Officials at the European particle physics lab, CERN, near Geneva, Switzerland, still don't know how long it will take to fix an electrical short in the world's largest atom smasher, the Large Hadron Collider (LHC), but engineers have now homed in on the fault.

    As ScienceInsider reported earlier this week, the short has delayed the restart of the LHC, which was expected this week, after 2 years of downtime for repairs. During preparatory tests of the LHC's systems on 21 March, a short developed in an electrical connection to one of the 1232 superconducting dipole magnets—each measuring 15 meters in length and weighing 35 tonnes—that steer particles around the LHC's 27-kilometer ring. Researchers suspect that a wayward fragment of metal has caused the problem, and using standard electrical diagnostics, engineers have located the metal scrap to within 10 centimeters, according to a statement on the CERN website.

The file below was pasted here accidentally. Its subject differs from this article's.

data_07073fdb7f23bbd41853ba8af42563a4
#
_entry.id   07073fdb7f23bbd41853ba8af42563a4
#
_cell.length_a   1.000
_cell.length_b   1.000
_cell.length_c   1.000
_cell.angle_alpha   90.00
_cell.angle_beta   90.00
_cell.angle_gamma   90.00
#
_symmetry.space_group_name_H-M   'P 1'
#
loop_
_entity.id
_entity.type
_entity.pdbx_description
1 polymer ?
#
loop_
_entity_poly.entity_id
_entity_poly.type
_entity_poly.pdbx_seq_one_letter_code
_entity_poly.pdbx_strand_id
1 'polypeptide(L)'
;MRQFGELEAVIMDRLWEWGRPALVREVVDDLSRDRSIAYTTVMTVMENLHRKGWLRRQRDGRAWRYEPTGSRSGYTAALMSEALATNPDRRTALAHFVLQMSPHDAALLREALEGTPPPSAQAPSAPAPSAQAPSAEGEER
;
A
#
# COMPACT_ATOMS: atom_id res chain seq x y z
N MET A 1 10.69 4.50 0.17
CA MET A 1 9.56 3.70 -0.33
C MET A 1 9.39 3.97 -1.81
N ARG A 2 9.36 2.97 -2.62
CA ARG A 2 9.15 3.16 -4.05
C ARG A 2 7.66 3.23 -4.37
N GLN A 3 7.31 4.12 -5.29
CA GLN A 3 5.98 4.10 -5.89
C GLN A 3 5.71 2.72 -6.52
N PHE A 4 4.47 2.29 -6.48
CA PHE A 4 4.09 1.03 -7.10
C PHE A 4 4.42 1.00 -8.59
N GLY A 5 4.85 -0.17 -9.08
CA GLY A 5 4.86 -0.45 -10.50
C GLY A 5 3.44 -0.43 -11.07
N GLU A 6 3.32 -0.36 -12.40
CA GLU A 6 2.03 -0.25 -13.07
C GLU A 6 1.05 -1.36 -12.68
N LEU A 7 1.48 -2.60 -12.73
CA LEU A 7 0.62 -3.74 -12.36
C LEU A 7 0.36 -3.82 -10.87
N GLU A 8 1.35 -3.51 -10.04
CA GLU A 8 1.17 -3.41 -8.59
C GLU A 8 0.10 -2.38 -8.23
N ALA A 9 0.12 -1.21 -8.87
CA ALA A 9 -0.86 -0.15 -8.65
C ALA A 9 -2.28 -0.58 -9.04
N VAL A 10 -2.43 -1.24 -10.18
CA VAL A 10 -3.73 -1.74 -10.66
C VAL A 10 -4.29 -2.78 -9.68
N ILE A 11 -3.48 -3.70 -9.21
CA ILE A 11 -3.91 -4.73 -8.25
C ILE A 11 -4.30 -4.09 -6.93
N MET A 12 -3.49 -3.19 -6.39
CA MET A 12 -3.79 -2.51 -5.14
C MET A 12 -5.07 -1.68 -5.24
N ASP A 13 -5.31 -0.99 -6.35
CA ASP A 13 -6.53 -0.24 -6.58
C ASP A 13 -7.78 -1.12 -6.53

• Max Planck Society unveils €50 million support plan for young scientists

    Max Planck will do away with stipends for young scientists that lacked many social benefits.

    Max Planck will do away with stipends for young scientists that lacked many social benefits.

    Max Planck Society

    The Max Planck Society (MPG), Germany's flagship organization for basic research, will improve its support for junior scientists and do away with a stipend system used mostly for foreign Ph.D. students and postdocs that many had decried as unfair because it doesn't include basic social security benefits. The new scheme will cost the society up to €50 million annually.

    The measure, officially announced yesterday (English version here), was welcomed by PhDnet, an organization of Ph.D. students at MPG that had been lobbying for change for over a decade. “This step brings young researchers one step closer to the living, social, and work contract standards of Germany,” writes PhDnet spokesman Prateek Mahalwar in an e-mail.